Mexico: Senate Passes New Labour Laws

United Steelworkers ben Davis dressing Mexican unions in 2018.

Thanks to Ben Davis of the United Steelworkers

Mexico’s Senate approved the first changes to the country’s labour laws, a move that U.S. Democrats made as a pre-condition for debating a successor to the NAFTA trade agreement.

The Senate voted in favour of the bill 120 to 0, with two abstentions. It was passed by Mexico’s lower house earlier this month and supported by President Andres Manuel Lopez Obrador.

The changes give employees the right to vote on their choice of union and their employment contracts through secret ballots. In Mexico protection unions (company fronted unions) signed agreements with employers – many of them from Europe before workers had even been employed. The changes now go to the president for ratification.

Mexican senators passed the bill before the end of their session to allow their counterparts in the U.S. to take up discussion of the trade deal, known as the U.S.-Mexico-Canada agreement, before the August recess. Democrats say that while approval of the changes is necessary for a debate on the deal negotiated last year by the Trump administration, they also want to see implementation and enforcement of the legislation.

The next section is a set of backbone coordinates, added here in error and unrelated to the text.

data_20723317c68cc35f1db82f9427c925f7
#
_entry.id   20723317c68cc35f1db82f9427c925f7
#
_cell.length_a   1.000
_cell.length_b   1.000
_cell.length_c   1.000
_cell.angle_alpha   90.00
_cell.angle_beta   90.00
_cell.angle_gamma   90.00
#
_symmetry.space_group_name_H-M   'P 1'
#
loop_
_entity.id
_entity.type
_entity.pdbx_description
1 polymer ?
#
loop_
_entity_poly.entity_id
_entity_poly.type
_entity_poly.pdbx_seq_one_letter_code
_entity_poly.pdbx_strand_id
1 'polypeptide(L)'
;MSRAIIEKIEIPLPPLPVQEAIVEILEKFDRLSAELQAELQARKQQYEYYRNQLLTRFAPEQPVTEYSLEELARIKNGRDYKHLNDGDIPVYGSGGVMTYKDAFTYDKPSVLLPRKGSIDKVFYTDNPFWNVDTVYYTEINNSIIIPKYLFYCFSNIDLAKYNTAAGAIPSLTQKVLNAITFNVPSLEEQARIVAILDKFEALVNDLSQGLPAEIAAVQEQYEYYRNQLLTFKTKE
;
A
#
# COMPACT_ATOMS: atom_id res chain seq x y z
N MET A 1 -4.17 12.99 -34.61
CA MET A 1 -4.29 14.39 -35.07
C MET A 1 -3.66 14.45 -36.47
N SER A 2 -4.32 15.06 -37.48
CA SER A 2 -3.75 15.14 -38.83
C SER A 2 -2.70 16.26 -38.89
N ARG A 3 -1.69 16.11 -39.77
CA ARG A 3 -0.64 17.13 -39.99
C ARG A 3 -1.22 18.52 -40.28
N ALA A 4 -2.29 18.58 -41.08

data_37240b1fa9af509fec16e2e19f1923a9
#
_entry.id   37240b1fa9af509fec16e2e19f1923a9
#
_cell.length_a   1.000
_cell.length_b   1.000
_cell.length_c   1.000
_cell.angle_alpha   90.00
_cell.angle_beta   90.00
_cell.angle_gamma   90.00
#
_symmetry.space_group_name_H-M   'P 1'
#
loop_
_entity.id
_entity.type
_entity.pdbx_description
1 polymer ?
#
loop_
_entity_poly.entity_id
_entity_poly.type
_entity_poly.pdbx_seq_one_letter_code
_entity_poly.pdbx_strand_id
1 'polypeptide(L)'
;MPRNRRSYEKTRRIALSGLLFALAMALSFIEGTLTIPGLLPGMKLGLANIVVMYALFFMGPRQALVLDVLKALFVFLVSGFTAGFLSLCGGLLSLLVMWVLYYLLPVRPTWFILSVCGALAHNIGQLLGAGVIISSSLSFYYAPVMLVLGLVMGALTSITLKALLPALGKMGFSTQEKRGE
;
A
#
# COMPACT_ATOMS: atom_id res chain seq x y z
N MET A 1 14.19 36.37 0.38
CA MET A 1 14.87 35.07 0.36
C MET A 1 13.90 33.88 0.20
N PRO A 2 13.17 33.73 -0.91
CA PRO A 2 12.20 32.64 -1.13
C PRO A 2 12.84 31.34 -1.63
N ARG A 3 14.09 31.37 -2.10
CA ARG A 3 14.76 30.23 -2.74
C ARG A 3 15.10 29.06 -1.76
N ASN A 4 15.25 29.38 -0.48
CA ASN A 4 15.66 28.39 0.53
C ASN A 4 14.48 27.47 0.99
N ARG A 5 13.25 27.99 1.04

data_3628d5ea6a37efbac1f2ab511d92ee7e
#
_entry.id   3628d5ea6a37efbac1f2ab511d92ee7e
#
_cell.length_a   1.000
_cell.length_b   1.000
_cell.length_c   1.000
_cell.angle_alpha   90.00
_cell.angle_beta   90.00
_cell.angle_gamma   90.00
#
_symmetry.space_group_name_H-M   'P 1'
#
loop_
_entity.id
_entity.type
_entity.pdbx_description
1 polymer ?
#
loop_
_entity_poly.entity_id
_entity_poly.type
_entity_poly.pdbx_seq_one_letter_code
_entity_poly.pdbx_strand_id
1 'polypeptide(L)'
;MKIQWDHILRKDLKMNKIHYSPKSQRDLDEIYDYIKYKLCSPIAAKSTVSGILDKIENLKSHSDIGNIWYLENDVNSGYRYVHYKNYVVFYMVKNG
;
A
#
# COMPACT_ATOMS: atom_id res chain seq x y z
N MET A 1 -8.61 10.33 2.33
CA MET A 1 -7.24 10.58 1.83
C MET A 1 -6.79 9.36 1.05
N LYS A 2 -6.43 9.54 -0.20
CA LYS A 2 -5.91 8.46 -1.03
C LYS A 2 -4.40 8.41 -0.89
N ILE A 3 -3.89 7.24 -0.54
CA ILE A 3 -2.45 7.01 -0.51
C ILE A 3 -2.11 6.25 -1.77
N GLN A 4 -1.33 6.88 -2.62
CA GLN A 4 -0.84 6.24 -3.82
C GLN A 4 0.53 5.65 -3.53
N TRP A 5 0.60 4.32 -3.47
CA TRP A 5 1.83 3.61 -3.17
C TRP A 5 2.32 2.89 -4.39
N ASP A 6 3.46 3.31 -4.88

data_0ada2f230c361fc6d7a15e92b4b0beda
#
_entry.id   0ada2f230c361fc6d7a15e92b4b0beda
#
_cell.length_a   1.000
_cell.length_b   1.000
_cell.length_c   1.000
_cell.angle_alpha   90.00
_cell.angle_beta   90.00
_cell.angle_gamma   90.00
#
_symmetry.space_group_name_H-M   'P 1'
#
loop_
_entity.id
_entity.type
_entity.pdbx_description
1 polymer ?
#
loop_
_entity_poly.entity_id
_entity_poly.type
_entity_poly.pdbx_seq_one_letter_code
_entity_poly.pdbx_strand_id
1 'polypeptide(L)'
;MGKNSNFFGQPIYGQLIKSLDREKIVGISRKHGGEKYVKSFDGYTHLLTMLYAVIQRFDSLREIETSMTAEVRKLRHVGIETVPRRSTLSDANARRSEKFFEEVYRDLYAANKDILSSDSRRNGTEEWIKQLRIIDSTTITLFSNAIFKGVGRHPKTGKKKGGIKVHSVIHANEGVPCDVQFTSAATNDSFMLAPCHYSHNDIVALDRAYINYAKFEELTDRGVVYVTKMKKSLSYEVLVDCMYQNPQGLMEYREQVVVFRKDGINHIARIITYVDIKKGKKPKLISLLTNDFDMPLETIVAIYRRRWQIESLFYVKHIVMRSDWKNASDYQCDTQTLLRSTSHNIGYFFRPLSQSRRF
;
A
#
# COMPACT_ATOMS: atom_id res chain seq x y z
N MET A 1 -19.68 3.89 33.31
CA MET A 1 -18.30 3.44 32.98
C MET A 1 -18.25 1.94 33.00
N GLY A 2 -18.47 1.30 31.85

The labour reform has ample safeguards in place to ensure that workers will finally be represented by their chosen unions, Mario Delgado, the lower house majority leader, said in an interview this month.

A labour annex to the USMCA explicitly requires that workers vote to decide on unions and labour contracts in Mexico, where employees often lack basic representation.

Delgado said that an independent agency and independent courts will replace the current labour board to resolve disputes and register contracts.

Currently the labour board, where government officials, companies and yellow unions hold representation, makes it difficult for workers to organise independently.

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